In Abraham Lincoln and Civil War America, historian William Gienapp provides a remarkably concise, up-to-date, and vibrant biography of the most revered figure in United States history. While the heart of the book focuses on the Civil War, Gienapp begins with a finely etched portrait of Lincoln's early life, from pioneer farm boy to politician and lawyer in Springfield, to his stunning election as sixteenth president of the United States. Students will see how Lincoln grew during his years in office, how he developed a keen aptitude for military strategy and displayed enormous skill in dealing with his generals, and how his war strategy evolved from a desire to preserve the Union to emancipation and total war.
Gienapp shows how Lincoln's early years influenced his skills as commander-in-chief and demonstrates that, throughout the stresses of the war years, Lincoln's basic character shone through: his good will and fundamental decency, his remarkable self-confidence matched with genuine humility, his immunity to the passions and hatreds the war spawned, his extraordinary patience, and his timeless devotion.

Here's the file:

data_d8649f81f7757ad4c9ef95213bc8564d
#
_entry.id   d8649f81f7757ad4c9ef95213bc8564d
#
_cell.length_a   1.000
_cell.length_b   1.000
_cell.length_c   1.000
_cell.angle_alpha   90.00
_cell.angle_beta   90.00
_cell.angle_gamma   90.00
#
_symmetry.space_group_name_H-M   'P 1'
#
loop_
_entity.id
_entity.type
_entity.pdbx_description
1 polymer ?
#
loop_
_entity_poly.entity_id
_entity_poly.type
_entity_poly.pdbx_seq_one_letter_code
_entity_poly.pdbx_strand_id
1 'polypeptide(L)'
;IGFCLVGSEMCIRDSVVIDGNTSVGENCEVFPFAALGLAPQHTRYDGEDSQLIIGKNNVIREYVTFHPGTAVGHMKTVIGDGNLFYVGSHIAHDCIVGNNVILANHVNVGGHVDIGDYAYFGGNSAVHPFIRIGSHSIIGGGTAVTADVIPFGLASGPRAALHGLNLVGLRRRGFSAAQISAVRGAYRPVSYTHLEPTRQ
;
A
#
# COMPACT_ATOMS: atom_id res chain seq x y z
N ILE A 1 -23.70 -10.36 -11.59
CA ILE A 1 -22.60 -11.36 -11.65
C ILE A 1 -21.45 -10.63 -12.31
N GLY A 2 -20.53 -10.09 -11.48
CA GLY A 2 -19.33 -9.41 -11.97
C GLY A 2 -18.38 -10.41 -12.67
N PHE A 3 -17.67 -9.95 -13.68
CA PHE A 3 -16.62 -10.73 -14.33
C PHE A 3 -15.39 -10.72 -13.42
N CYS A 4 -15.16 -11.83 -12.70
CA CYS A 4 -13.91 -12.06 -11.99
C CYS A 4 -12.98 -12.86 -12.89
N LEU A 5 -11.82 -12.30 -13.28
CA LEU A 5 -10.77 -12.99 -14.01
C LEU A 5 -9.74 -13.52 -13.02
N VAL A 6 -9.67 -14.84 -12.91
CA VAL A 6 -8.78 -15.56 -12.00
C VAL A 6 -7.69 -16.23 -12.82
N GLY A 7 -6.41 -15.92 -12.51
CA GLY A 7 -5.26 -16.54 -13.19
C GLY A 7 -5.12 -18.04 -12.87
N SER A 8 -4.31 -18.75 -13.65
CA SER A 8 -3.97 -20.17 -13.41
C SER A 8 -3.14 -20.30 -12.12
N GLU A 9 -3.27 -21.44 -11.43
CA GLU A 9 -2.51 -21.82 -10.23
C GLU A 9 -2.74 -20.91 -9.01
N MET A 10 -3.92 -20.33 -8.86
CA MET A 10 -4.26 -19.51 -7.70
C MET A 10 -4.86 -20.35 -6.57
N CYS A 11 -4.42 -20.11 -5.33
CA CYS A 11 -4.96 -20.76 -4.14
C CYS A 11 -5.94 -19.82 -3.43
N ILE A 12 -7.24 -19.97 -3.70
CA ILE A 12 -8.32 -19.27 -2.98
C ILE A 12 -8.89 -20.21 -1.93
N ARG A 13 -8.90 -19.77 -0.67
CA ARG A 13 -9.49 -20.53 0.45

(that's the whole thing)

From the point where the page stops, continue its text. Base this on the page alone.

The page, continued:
A former backwoodsman and country lawyer, Abraham Lincoln rose to become one of our greatest presidents. This biography offers a vivid account of Lincoln's dramatic ascension to the pinnacle of American history.
Harvard history professor Gienapp (The Origins of the Republican Party) devotes a mere 70 pages of his brief new biography to Abraham Lincoln's prepresidential life; in a volume that "synthesizes modern scholarship about Lincoln" with the author's own studies, the Civil War years rightfully get most of the attention. At 51, Lincoln was one of the youngest men to be elected president, and he was also the first Westerner. Something of an unknown to Republican Party power brokers back east, Lincoln didn't have time to prove himself viable before South Carolina seceded from the Union and the Civil War loomed. Gienapp's primary ambition is to show how the green, upstart president handled the four years of crisis that followed and how he became such an "extraordinary war leader." Throughout the book, he reveals Lincoln as a shrewd arbitrator of political factions, armies and perhaps most importantly rhetoric and propaganda. Likewise, Gienapp shows Lincoln the man: the father grieving over the death of a cherished son, the husband dealing with a moody, combustible wife. Gienapp seems to especially relish accounts of the harried Lincoln's savvy PR moves throughout the war, as when, in 1864, he threw a bone to Northern pacifists and expressed his willingness to engage in peace talks with the Confederacy. At the same time, Lincoln set out rigid preconditions for the talks that he knew Jefferson Davis never could accept. This is the Lincoln Gienapp gives us: astute, subtle, incisive and tragic. Illus.